In 1859, the French astronomer Urbain Jean Joseph Le Verrier, after working on the problem for many years, pointed out that there was a discrepancy of about 38" (i.e., about 1/100 of a degree per century!) between the value that Newtonian theory predicts for the secular motion of Mercury's perihelion and the value that was actually observed. Le Verrier suggested that perturbations coming from an additional planet, located between the sun and Mercury, were responsible for this discrepancy. In 1846, he had likewise predicted the existence of an additional planet to account for discrepancies between theory and observation in the case of Uranus. This planet, Neptune, was actually observed shortly afterwards, almost exactly where Le Verrier had predicted it to be. Vulcan, however, the planet to be made responsible for the discrepancy in the case of Mercury, was never found.

In 1895, the American astronomer Simon Newcomb published a new value for the anomalous secular advance of Mercury's perihelion, based on the latest observations. He arrived at about 41". The modern value is about 43". The best explanation for the anomaly that Newcomb could find was a suggestion made a year earlier by Asaph Hall that the gravitational force would not exactly fall off with the inverse square of the distance as in Newton's theory but slightly faster. Newton himself had already noted that any deviation from an exact inverse square law would produce a perihelion motion.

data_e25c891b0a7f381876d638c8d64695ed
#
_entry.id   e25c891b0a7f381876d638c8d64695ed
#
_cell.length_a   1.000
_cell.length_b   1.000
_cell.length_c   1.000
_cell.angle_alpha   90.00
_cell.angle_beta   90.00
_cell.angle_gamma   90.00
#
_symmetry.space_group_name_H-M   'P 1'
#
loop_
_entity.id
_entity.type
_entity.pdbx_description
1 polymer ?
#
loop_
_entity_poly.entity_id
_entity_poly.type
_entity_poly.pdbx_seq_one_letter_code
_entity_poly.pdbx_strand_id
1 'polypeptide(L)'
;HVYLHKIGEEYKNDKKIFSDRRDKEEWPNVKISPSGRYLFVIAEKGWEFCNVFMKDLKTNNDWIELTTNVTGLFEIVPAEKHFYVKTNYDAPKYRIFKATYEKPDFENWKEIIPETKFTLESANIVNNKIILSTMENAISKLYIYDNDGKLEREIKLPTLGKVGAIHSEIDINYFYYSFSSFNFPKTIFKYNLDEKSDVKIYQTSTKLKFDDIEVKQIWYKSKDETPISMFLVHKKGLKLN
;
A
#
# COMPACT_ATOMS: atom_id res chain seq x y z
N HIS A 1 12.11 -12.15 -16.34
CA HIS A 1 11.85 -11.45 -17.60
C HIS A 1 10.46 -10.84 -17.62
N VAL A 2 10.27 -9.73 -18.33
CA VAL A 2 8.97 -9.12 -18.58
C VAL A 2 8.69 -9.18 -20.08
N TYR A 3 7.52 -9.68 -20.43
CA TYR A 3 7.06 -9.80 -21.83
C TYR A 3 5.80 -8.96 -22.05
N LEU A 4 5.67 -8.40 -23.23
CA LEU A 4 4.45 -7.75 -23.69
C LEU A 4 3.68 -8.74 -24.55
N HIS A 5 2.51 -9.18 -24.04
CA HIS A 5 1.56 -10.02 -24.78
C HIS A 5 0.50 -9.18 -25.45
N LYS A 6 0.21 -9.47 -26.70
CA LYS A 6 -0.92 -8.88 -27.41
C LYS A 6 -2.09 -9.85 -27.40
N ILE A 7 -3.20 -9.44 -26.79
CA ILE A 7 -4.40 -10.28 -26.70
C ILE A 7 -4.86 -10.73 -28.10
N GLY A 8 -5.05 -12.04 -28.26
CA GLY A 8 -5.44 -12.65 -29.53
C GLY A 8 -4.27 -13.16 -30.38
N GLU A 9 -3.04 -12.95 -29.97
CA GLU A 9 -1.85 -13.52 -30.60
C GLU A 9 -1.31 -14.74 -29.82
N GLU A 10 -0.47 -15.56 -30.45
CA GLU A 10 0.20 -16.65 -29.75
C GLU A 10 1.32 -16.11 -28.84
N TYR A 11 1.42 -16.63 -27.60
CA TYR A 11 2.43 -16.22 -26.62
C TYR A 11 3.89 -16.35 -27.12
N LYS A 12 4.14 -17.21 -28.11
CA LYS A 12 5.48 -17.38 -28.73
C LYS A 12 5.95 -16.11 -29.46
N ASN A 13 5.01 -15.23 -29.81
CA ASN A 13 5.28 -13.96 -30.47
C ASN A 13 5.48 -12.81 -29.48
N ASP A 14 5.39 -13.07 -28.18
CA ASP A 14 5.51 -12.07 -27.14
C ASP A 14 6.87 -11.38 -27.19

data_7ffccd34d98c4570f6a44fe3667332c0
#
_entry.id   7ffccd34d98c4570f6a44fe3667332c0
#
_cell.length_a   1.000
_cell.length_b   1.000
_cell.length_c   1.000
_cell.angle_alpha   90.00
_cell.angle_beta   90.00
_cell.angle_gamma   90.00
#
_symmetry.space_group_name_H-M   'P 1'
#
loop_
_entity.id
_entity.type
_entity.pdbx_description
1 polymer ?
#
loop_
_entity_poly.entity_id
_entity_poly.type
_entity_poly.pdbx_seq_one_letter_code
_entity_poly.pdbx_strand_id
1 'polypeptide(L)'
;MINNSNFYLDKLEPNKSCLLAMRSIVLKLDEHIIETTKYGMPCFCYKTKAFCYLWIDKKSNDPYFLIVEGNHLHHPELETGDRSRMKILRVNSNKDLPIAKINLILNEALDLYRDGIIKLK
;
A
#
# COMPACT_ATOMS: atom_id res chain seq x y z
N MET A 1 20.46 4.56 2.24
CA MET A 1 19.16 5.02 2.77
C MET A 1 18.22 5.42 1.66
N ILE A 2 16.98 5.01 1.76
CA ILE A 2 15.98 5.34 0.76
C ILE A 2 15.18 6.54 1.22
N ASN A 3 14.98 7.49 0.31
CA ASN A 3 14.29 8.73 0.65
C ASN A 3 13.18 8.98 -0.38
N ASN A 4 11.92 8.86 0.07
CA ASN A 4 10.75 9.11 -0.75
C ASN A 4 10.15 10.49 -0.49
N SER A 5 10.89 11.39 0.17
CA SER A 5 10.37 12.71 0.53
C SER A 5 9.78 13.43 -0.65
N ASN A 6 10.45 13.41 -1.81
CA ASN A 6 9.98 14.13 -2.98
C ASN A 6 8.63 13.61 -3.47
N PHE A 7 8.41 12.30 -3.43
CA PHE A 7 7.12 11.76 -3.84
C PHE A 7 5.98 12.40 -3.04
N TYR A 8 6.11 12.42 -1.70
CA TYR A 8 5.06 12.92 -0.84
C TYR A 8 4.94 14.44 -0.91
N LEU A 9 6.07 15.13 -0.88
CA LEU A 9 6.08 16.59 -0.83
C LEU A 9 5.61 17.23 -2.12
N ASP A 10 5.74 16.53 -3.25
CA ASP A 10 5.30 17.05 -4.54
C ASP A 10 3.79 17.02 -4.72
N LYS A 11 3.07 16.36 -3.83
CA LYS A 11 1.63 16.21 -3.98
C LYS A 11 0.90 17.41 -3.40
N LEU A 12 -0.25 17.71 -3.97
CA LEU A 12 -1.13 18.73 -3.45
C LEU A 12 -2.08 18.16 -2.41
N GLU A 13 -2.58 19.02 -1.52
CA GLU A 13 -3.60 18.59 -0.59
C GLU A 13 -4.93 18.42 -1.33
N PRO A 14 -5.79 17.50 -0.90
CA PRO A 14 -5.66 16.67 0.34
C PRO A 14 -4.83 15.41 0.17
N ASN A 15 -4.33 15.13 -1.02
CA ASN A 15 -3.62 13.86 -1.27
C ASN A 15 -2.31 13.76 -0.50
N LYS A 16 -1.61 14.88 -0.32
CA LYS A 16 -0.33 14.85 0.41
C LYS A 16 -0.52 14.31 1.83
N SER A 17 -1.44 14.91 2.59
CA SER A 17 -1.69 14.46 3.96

In the years following Newcomb's publication, several other explanations were put forward for the anomaly. The most popular one was offered by the German astronomer Hugo von Seeliger, who suggested the discrepancy was due, not to a planet between Mercury and the sun, but to bands of diffuse matter in that region.